Shetland Super Puma helicopter crash investigation

The Super Puma helicopter that crashed on Friday has killed four people. The helicopter was carrying 18 people from Borgsten Dolphin rig to Sum burgh airport in Shetland.

All the flights of Super Puma AS332 L2 have been suspended globally until further notice. CHC said that due to the recommendation given by aviation safety group, it has also suspended all the UK commercial flights of the other three model of the Super Puma range.

A meeting was held between the key offshore operators and contractors in Aberdeen where the contingency plans after the suspension of the flights were discussed.

Mr. Duncan Trapp, who operated the Super Puma, said that they are fully supporting the early stages of investigation into the incident and will provide their full cooperation.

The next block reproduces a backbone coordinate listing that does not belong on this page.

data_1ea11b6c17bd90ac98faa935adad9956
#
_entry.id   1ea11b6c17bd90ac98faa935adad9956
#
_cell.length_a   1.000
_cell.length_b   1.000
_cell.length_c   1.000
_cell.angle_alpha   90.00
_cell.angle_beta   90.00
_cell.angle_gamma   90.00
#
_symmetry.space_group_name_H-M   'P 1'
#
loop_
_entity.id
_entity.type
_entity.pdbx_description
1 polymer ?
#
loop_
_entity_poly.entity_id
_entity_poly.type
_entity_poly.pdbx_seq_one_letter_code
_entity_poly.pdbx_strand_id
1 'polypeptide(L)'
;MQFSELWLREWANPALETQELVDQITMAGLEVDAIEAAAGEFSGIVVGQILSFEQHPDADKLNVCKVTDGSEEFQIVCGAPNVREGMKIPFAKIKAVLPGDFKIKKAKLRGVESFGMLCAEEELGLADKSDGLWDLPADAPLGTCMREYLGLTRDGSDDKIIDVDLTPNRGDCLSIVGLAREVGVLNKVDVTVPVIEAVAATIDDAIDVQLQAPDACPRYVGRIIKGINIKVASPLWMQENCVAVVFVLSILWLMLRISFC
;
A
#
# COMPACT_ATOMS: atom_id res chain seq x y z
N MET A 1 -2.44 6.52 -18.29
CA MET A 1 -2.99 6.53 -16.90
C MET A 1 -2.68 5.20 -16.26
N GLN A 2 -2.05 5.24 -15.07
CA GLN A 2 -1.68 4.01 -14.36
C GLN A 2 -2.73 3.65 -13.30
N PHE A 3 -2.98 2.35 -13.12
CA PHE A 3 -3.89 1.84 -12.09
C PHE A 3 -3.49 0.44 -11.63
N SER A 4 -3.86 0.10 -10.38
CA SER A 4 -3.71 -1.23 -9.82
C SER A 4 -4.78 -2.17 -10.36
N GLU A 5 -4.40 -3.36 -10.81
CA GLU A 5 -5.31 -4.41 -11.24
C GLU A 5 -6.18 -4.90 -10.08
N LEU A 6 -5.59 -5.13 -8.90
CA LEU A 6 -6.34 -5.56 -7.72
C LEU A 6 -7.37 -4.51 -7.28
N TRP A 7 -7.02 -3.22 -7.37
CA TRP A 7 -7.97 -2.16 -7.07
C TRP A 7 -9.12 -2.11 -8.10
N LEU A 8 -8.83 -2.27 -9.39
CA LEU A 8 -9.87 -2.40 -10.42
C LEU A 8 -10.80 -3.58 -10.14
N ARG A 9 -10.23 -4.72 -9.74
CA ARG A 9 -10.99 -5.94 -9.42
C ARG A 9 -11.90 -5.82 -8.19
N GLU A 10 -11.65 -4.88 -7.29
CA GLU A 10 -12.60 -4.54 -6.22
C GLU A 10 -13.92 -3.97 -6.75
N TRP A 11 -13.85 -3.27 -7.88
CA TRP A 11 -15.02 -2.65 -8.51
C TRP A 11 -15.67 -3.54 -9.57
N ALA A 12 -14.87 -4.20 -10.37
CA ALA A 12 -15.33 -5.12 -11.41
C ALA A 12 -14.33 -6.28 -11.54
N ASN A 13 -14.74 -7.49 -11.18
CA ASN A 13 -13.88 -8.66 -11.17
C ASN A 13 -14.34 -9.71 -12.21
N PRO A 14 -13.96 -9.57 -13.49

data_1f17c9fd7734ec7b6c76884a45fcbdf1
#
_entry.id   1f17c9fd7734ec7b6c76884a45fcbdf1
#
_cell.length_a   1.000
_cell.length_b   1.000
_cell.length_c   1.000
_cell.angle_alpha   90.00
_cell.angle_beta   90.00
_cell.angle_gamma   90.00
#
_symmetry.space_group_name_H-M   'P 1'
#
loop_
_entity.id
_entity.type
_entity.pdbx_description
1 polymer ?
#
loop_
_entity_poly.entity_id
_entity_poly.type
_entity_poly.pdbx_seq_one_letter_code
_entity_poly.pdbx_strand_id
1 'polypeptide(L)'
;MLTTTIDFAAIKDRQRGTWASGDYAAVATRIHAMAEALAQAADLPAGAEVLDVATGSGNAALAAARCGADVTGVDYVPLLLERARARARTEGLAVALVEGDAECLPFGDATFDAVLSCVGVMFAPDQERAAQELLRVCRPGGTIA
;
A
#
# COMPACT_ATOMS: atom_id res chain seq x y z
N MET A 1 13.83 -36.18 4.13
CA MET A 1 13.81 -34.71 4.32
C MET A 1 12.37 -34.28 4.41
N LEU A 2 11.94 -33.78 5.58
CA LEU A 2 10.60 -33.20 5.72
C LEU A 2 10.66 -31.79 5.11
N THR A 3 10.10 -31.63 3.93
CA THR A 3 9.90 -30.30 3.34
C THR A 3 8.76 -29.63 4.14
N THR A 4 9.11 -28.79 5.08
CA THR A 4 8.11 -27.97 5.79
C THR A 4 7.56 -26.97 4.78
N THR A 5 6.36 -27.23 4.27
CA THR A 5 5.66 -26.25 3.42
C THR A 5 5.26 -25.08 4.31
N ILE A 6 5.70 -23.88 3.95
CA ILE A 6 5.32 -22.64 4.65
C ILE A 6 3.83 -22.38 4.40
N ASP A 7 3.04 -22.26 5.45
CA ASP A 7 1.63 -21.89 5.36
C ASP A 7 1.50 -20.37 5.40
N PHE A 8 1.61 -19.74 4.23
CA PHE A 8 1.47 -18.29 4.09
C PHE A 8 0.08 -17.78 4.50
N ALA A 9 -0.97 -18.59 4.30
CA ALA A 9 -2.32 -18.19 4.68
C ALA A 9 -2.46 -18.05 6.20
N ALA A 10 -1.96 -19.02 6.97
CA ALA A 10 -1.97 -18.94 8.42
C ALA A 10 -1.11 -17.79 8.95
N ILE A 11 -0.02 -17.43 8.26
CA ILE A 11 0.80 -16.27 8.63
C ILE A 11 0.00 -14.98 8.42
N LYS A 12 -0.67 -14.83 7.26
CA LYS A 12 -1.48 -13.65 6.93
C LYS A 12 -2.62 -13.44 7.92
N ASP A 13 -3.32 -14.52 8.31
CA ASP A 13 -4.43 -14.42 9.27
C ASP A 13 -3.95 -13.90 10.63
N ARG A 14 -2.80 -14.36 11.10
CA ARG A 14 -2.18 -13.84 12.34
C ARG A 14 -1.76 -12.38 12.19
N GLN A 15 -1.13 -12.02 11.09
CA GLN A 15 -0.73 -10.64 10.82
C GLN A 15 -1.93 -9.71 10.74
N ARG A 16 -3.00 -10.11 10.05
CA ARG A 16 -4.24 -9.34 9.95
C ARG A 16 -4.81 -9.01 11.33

He also said that his experienced team is trying its level best to keep the customers informed and is working tirelessly to support the passengers, their crewman and their families in the immediate aftermath. CHC said in a statement that right now they don’t know the cause of the incident.

The Helicopter Safety Steering Group has recommended resuming the flights of Super Puma only when sufficient factual information to support the decision becomes available.


The persons who died in the crash have been identified as Duncan Munro from Bishop Auckland, George Allison from Winchester Hampshire, Sarah Darnley from Eglin, Scotland and Gary Mc-Crossan from Inverness, Scotland.

An online petition was started on Facebook calling on the industry to stop using the helicopters. Thousands of people have signed the online petition.